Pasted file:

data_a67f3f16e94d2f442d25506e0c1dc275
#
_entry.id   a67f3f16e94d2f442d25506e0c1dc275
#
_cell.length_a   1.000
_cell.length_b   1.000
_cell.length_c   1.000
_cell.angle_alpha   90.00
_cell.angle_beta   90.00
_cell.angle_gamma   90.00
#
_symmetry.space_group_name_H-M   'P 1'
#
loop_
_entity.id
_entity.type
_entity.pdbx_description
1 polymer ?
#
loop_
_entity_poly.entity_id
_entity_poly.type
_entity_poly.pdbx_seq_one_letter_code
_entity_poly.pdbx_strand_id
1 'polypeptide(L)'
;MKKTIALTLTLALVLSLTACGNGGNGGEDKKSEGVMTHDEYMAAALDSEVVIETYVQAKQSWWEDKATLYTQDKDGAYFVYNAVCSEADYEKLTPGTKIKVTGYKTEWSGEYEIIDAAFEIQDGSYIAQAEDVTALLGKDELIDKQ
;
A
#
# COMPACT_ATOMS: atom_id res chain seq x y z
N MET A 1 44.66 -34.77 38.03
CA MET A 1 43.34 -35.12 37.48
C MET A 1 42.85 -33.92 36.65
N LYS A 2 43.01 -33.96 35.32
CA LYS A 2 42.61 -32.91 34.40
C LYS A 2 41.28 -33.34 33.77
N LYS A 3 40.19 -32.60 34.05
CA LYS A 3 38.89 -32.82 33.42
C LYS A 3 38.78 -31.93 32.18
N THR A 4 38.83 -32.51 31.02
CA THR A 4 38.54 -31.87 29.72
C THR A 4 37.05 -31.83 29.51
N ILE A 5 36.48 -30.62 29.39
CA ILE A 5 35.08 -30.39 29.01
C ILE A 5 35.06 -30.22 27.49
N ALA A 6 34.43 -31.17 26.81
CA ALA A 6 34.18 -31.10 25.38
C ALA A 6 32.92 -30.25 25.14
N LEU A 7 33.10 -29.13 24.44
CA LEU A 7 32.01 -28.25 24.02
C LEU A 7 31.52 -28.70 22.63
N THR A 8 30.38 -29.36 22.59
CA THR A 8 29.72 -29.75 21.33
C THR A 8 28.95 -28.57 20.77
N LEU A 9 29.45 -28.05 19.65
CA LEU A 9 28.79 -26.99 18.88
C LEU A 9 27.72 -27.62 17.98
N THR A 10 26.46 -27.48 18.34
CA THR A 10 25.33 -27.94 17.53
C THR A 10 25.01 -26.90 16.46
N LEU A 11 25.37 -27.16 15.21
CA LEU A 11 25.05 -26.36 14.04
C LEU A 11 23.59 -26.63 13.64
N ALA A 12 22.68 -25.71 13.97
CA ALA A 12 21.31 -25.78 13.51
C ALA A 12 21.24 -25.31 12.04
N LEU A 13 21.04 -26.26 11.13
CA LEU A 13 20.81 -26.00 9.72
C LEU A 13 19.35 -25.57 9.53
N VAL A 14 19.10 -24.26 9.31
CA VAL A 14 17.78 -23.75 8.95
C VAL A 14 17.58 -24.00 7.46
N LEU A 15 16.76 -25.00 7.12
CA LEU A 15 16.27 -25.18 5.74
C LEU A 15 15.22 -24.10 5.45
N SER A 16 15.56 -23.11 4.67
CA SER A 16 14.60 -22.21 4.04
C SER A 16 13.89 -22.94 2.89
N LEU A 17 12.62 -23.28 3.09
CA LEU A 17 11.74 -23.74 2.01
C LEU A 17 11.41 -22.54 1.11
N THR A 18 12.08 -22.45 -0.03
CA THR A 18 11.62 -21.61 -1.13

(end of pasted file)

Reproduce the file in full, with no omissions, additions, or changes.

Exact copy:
data_a67f3f16e94d2f442d25506e0c1dc275
#
_entry.id   a67f3f16e94d2f442d25506e0c1dc275
#
_cell.length_a   1.000
_cell.length_b   1.000
_cell.length_c   1.000
_cell.angle_alpha   90.00
_cell.angle_beta   90.00
_cell.angle_gamma   90.00
#
_symmetry.space_group_name_H-M   'P 1'
#
loop_
_entity.id
_entity.type
_entity.pdbx_description
1 polymer ?
#
loop_
_entity_poly.entity_id
_entity_poly.type
_entity_poly.pdbx_seq_one_letter_code
_entity_poly.pdbx_strand_id
1 'polypeptide(L)'
;MKKTIALTLTLALVLSLTACGNGGNGGEDKKSEGVMTHDEYMAAALDSEVVIETYVQAKQSWWEDKATLYTQDKDGAYFVYNAVCSEADYEKLTPGTKIKVTGYKTEWSGEYEIIDAAFEIQDGSYIAQAEDVTALLGKDELIDKQ
;
A
#
# COMPACT_ATOMS: atom_id res chain seq x y z
N MET A 1 44.66 -34.77 38.03
CA MET A 1 43.34 -35.12 37.48
C MET A 1 42.85 -33.92 36.65
N LYS A 2 43.01 -33.96 35.32
CA LYS A 2 42.61 -32.91 34.40
C LYS A 2 41.28 -33.34 33.77
N LYS A 3 40.19 -32.60 34.05
CA LYS A 3 38.89 -32.82 33.42
C LYS A 3 38.78 -31.93 32.18
N THR A 4 38.83 -32.51 31.02
CA THR A 4 38.54 -31.87 29.72
C THR A 4 37.05 -31.83 29.51
N ILE A 5 36.48 -30.62 29.39
CA ILE A 5 35.08 -30.39 29.01
C ILE A 5 35.06 -30.22 27.49
N ALA A 6 34.43 -31.17 26.81
CA ALA A 6 34.18 -31.10 25.38
C ALA A 6 32.92 -30.25 25.14
N LEU A 7 33.10 -29.13 24.44
CA LEU A 7 32.01 -28.25 24.02
C LEU A 7 31.52 -28.70 22.63
N THR A 8 30.38 -29.36 22.59
CA THR A 8 29.72 -29.75 21.33
C THR A 8 28.95 -28.57 20.77
N LEU A 9 29.45 -28.05 19.65
CA LEU A 9 28.79 -26.99 18.88
C LEU A 9 27.72 -27.62 17.98
N THR A 10 26.46 -27.48 18.34
CA THR A 10 25.33 -27.94 17.53
C THR A 10 25.01 -26.90 16.46
N LEU A 11 25.37 -27.16 15.21
CA LEU A 11 25.05 -26.36 14.04
C LEU A 11 23.59 -26.63 13.64
N ALA A 12 22.68 -25.71 13.97
CA ALA A 12 21.31 -25.78 13.51
C ALA A 12 21.24 -25.31 12.04
N LEU A 13 21.04 -26.26 11.13
CA LEU A 13 20.81 -26.00 9.72
C LEU A 13 19.35 -25.57 9.53
N VAL A 14 19.10 -24.26 9.31
CA VAL A 14 17.78 -23.75 8.95
C VAL A 14 17.58 -24.00 7.46
N LEU A 15 16.76 -25.00 7.12
CA LEU A 15 16.27 -25.18 5.74
C LEU A 15 15.22 -24.10 5.45
N SER A 16 15.56 -23.11 4.67
CA SER A 16 14.60 -22.21 4.04
C SER A 16 13.89 -22.94 2.89
N LEU A 17 12.62 -23.28 3.09
CA LEU A 17 11.74 -23.74 2.01
C LEU A 17 11.41 -22.54 1.11
N THR A 18 12.08 -22.45 -0.03
CA THR A 18 11.62 -21.61 -1.13